After a wonderful experience picking, we headed back to the field station where some sort of cobbler making was on the menu for dessert.


We had a great time exploring the park and the dessert turned out great.  The rest of the group had a great hike and everyone was happy with the day.

 Posted by at 10:07 PM

Although viewing the night skies was proving to be challenging due to the clouds, we were able to get great views of the sun.

Jason, who manages the planetarium at the museum, brought along this telescope for us to use.  He put a filter on it to make it safe for viewing the sun.


It was the first time that I ever looked at the sun properly.


There was also a smaller scope set up for viewing.  It was really neat to see the edges of the sun and the spots.


Clyde from the museum sent along some welder’s glass.  Jason was instructed to give each of us one.  It can be used to view the sun safely.  It’s not safe to look directly at the sun without the glass or some other kind of filtered set up.  Next time there is neat sun oriented event, I’ll be all set with the proper tool for viewing.

 Posted by at 8:00 AM

After arriving late on Sunday, Monday was our first full day to see the park.  During breakfast, I took note of the dry erase board where the field station keeps track of the different species that are found in the area.  It was interesting to see all of the different ones listed.  I’m not good at any identification, but a few people on our trip were great.  Since viewing wasn’t so great the night before, many were up earlier than anticipated.  A group set off for an early hike.  My knee was giving me trouble the week before, so I didn’t want to overdo it.


I stayed at the field station and took in some beautiful scenery.


I really would love a view like this every morning.


Around 11:30AM, we had a short orientation about the field station from Jane and then set off on a group hike to see the Petroglyphs and Pictographs.  Along the way, we saw this can off the trail.  It’s historic trash.  I’m not kidding.  It’s being preserved there as part of the history.


It was really dark and cloudy during parts of our hike.  It’s hard to believe that we were in the desert.  We felt a few rain drops here and there, but didn’t get caught in a storm.


The area around the field station used to be a ranch.  Here are some remnants.


Soon we arrived at the Petroglyphs and Pictographs.  Petroglyphs are carvings and pictographs are painted on.  The detail doesn’t show up well in the photos.  We can learn a lot about different cultures by the symbols used.


To help preserve the park and discourage vandalism, the park has a tube where people can write in that they were there.  Martha field it in for us on behalf of the Cleveland Natural History Museum.


We headed back to camp and had lunch and a break.  Later in the day, we headed to the Hickman Bridge trail.  This involved everyone getting into the vans and driving to the trail head.  The Hickman Bridge trail was on our agenda.  It was a mile one way.  The trail was strenuous for me.  There was lots of rough terrain and elevation.  I didn’t stop for much in the way of photos.  At one point, I really felt like I was holding up the group.  I almost gave up.  Nathan was super encouraging and hiked back with me.  It was really appreciated.


And, I made it to the bridge.  Well, I didn’t go up under the bridge, but I earned this photo!  My face is really red.


After the hike, we headed back to the field station.  Nathan started on dinner.  We feasted on BBQ chicken, coleslaw and corn on the cob.  It was delish!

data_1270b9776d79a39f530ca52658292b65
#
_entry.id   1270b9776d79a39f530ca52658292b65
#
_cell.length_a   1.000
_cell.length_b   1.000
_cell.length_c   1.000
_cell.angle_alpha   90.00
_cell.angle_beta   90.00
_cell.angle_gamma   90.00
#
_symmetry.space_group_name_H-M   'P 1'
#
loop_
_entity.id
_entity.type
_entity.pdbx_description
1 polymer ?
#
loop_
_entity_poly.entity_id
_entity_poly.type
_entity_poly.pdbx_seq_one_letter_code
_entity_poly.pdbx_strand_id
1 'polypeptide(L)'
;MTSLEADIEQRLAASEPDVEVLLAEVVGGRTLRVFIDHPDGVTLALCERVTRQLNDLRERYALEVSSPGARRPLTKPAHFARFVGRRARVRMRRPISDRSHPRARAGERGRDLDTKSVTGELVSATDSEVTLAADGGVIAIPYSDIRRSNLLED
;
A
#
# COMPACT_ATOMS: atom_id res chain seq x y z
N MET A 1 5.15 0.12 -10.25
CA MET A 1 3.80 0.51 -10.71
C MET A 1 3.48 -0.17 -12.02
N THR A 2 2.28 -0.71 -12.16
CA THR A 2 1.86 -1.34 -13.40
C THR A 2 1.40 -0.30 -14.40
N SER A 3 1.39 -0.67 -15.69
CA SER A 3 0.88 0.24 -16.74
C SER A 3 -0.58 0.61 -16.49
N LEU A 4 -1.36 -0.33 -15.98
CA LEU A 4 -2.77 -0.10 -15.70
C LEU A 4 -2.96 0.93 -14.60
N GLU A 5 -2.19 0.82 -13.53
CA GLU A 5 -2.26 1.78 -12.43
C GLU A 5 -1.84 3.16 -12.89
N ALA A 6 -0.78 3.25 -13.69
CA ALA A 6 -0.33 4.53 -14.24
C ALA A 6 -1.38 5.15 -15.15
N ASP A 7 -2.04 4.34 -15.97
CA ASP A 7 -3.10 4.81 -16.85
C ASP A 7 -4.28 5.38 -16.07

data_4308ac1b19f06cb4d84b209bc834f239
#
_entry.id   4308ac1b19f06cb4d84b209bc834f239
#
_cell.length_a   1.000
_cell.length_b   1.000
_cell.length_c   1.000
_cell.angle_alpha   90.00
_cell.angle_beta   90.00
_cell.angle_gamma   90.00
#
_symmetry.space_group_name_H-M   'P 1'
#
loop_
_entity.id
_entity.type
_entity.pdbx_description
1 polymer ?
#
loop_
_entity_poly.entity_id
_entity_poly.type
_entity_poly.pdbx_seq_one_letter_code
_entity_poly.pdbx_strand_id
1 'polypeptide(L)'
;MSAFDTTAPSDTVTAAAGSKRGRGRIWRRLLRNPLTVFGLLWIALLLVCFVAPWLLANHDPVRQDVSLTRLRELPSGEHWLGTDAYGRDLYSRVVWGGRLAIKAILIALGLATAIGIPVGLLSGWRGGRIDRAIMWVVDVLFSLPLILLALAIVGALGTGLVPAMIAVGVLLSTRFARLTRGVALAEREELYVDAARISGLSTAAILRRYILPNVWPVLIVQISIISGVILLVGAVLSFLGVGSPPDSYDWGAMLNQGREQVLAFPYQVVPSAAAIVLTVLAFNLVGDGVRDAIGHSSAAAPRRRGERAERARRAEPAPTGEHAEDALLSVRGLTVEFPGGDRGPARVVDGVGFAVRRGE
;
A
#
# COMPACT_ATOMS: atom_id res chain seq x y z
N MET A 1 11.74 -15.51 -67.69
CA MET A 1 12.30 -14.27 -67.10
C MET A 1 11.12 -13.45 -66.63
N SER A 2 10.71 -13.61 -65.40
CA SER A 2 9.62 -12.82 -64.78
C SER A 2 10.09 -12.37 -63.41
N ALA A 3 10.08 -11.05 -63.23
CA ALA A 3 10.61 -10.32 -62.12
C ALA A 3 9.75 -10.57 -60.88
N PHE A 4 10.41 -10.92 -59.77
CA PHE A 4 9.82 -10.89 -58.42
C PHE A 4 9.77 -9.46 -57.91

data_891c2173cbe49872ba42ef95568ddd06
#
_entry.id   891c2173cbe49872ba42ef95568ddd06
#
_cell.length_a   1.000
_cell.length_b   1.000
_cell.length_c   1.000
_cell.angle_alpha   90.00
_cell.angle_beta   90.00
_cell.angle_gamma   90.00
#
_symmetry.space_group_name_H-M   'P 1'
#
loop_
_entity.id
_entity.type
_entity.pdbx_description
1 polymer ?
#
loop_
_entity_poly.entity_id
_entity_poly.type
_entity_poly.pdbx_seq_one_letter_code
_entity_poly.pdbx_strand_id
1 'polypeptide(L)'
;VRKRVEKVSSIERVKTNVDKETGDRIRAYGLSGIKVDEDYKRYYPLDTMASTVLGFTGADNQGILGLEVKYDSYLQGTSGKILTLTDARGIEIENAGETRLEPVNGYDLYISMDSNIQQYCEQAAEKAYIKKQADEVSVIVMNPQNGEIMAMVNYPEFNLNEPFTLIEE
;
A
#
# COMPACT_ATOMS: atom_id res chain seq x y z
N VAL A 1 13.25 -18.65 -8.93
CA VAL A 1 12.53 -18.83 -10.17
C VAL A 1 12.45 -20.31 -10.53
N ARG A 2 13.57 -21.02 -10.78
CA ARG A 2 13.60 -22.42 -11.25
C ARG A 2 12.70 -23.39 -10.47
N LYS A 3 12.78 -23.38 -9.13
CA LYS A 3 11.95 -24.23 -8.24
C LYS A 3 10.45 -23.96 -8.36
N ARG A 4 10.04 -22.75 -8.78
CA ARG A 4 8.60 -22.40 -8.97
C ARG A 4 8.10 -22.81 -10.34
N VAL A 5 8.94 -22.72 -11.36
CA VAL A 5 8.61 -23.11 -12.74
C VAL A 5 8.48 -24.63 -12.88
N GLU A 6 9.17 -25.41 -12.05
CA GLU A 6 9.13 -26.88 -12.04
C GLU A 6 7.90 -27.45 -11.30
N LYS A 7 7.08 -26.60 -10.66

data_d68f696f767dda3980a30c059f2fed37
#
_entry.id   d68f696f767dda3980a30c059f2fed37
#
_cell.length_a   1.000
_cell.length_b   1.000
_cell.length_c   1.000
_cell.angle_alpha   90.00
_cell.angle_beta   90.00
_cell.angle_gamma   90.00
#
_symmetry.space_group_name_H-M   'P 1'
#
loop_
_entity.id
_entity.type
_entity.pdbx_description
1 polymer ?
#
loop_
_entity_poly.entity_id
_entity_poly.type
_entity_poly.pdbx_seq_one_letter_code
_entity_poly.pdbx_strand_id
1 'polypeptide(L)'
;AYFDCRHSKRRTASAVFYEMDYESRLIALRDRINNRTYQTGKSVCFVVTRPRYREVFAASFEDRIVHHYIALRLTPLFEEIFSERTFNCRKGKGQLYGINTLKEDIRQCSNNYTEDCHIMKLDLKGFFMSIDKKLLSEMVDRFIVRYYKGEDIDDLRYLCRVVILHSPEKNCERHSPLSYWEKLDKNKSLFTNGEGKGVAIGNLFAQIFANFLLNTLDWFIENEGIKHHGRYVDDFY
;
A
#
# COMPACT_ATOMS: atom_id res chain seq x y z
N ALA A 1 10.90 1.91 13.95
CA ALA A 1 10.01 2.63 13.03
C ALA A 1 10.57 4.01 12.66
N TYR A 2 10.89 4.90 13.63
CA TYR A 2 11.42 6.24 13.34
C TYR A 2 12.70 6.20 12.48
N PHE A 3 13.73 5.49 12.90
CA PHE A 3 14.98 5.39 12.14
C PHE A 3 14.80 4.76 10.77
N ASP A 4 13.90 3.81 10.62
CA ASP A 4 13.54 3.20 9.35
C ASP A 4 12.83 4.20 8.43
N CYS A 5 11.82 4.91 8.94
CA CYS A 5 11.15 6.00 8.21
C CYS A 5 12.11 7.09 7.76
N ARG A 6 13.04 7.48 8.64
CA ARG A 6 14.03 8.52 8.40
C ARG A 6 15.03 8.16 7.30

Lots of clouds meant an early bed time.  I was exhausted, so it was ok with me.

 Posted by at 10:27 AM

Back on August 12th, I set out on a journey to Capitol Reef National Park.  This was a Cleveland Museum of Natural History trip, and the main purpose was to see the Perseid Meteor Shower.  I took a 9AM direct flight out of Cleveland and landed in Las Vegas around 11AM.  I was on the first 737-800 that Southwest flew out of Cleveland.  The plane was only 2 months old.  Once I landed, I grabbed some lunch in the concourse.  I collected my luggage and after a bit, figured out that some of the people just hanging out in baggage claim were also on the trip.  It was fun to go up to someone and ask them if they were from Cleveland and if they were from the museum trip.  While we were waiting for everyone to gather, I put $5 in the slot machine.  I cashed out at $7.  That was short and fun!


Once we had our crew, we loaded up the vans and headed on our way.  Turns out, Capitol Reef National Park is in Utah, about 7 hours from Las Vegas.  You also have a brief stint in Arizona on the way.  The ride was fun and hot and beautiful.  During the trip I saw clouds, rain, a rainbow and Great White Pelican.


We made a few stops along the way.  We arrived at the visitor center and met up with the last of our group and headed deep into the park to the field station.  It was dark by the time we arrived around 8:30PM or later, we found our rooms and got settled.


Nathan cooked us dinner.  It was a simple, but fabulous pasta with salad and bread.  We also had a brief introduction from Jane, the field station manager.


After dinner, we saw lots of clouds.  I took a nap for a few hours and got up for sky viewing around 2AM.  Unfortunately, the stars were enjoying their time behind the clouds.  I managed to see a couple meteors, but the highlight was seeing Jupiter through the telescope with 3 of its moons.  Even without great sky viewing, we were in a great national park and the next couple of days were going to be great!  Exhausted, I slept well when I retired the second time.

 Posted by at 6:37 PM

I’m back from Utah.  I had a great trip, and I have many things to tell you about.  But, tonight is about sleep, laundry, unpacking and general clean up.  My numerous photos and tales will have to wait.

Instead of a post about the trip, let’s quickly talk about beer.  I don’t drink much (maybe one drink a year), but I’m around people who drink socially pretty often.  Someone purchased some beer for our trip while we were in Utah.  Check it out!

In honor of the natural history museum, this one was purchased.  Noticed the “Darwin Approved” and Created in 27 days, not 7”.


Then, we have Polygamy Porter.  Keep in mind, we were in Utah.  There’s nothing more to say.


We all got a laugh out of the beer choices.  Apparently, they were both good, too.

I’m hoping for a solid night sleep and a relaxing Friday.